What Is the E-2 program? How does it differ from EB-5?

Foreign investors from certain countries can be granted an E-2 visa for work and residency which requires investment of a qualifying amount of capital in a U.S. business, among other requirements. Unlike EB-5, the E-2 program has an equity component. Specifically, the entity in which the investment is made must have the same “nationality” as the foreign national investor. A company’s “nationality” is determined by the nationality of most of its ultimate individual owners. To qualify for an E-2, the company receiving the investment must therefore be at least 50 percent owned by foreign nationals from the same treaty country. There are currently more than 80 E-2 treaty countries, although China and India are not included.

Like EB-5, a large portion of E-2 eligibility focuses on marginality of the U.S. business, which should typically create jobs for U.S. workers and should not exist solely for the purpose of providing a living for the foreign investor. Importantly, the E-2 program is also available for eligible startup companies who regularly utilize an E-2 strategy by preparing and submitting a comprehensive business plan in lieu of company financials to demonstrate anticipated future ability to employ U.S. workers.

Unlike the EB-5, the E-2 does not provide legal permanent resident status. However, some foreign investors view an E-2 visa as preferable because it is quicker to obtain and still results in a five-year visa that is renewable indefinitely. There is also no minimum investment threshold for the E-2 program if the investment is substantial enough to reasonably ensure a successful enterprise.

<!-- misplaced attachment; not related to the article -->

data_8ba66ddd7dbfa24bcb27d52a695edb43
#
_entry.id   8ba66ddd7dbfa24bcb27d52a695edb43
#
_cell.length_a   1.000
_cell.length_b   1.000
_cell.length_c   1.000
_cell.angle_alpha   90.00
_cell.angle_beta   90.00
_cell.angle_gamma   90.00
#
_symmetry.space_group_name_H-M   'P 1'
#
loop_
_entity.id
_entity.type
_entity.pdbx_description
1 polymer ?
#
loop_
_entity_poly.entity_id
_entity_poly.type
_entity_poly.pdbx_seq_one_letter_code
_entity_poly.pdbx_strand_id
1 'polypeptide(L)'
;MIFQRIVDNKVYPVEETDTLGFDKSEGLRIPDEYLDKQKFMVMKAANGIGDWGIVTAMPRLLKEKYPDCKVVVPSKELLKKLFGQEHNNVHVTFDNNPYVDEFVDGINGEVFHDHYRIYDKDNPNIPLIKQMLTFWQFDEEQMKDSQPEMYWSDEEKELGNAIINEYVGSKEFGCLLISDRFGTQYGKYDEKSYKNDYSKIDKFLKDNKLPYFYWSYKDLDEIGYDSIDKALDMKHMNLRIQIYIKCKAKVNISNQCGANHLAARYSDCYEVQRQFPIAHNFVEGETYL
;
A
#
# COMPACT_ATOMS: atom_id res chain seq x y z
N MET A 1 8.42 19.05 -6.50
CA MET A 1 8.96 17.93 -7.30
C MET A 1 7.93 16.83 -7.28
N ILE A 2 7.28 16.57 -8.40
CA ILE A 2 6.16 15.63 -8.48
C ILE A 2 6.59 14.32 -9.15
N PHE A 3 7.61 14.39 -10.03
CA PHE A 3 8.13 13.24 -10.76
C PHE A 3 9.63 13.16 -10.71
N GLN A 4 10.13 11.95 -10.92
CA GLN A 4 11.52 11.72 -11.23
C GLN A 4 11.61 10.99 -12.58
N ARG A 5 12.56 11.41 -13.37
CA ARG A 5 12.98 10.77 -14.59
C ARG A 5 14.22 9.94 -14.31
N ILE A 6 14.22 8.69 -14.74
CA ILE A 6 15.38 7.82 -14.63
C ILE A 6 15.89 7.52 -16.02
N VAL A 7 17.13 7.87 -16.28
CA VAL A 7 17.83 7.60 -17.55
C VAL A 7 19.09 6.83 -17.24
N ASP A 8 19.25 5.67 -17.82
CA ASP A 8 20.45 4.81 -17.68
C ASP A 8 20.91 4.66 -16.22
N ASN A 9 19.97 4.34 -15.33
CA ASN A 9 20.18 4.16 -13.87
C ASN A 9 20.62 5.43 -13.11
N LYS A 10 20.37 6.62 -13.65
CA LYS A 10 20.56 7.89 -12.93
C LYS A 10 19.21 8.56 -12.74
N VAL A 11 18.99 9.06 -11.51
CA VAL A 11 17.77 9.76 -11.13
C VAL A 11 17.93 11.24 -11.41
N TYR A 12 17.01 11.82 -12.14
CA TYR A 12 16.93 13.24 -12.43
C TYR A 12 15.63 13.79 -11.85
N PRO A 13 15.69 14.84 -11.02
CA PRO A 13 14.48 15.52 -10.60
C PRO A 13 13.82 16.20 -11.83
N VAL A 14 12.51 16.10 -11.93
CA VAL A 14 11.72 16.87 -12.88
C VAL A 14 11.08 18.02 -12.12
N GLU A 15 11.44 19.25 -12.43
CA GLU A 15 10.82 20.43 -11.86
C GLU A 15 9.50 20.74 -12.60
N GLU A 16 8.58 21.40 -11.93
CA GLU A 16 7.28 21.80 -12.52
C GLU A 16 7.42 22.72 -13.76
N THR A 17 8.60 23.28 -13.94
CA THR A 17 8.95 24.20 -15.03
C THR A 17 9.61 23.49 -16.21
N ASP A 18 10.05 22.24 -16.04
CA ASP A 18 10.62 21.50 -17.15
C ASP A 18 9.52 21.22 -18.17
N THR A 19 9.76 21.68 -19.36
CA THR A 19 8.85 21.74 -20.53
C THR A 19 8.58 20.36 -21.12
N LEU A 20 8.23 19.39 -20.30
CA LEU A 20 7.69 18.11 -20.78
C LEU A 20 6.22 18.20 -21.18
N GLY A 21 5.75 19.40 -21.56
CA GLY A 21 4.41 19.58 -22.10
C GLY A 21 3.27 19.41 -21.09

How can developers attract EB-5/E-2 funds?

EB-5 investors will be most interested in the budget and timeline to determine whether the project is in a TEA and is a “safe” investment from the immigration point of view. This means that certainty of job creation and the developer’s reputation will be of utmost importance. To receive USCIS approval of a project, a developer must provide a detailed and reasonable construction budget and timeline that support the number of newly created jobs required based on the amount of EB-5 funds needed.

Construction jobs will only be counted if a project lasts more than two years. Developers will be required to break down the budget by hard versus soft costs for an economist to determine which count towards job creation.  For example, permitting fees, taxes and insurance do not count towards job creation.  Generally, the only soft costs that are counted towards job creation are architectural, engineering and site testing costs.

The economic models also consider the project’s location, since some regions create more economic activity per expenditure. Most regional centers require a buffer of 20 percent to 30 percent more jobs than required, giving investors more comfort that the requisite jobs will be created. Direct investments without a regional center require direct (W-2) jobs.

E-2 investors are likely to have similar concerns as EB-5 investors. Given the equity component of an E-2 visa, investors are also more likely to be interested in their potential business partners and long-term business plans.

Developers can make their projects attractive to these investors by ensuring the required job creation and seeking guidance from experts who can help them understand their role and importance in creating EB-5 and E-2-friendly projects.

Jonathan Eggert is a partner at Burr & Forman’s Hilton Head Island office in South Carolina. He has experience assisting and advising clients on business immigration and labor and employment issues in a wide range of industries. Jennifer Moseley is a partner at Burr & Forman’s Corporate & Tax practice group, where she counsels public and private companies in a number of compliance and transactional matters.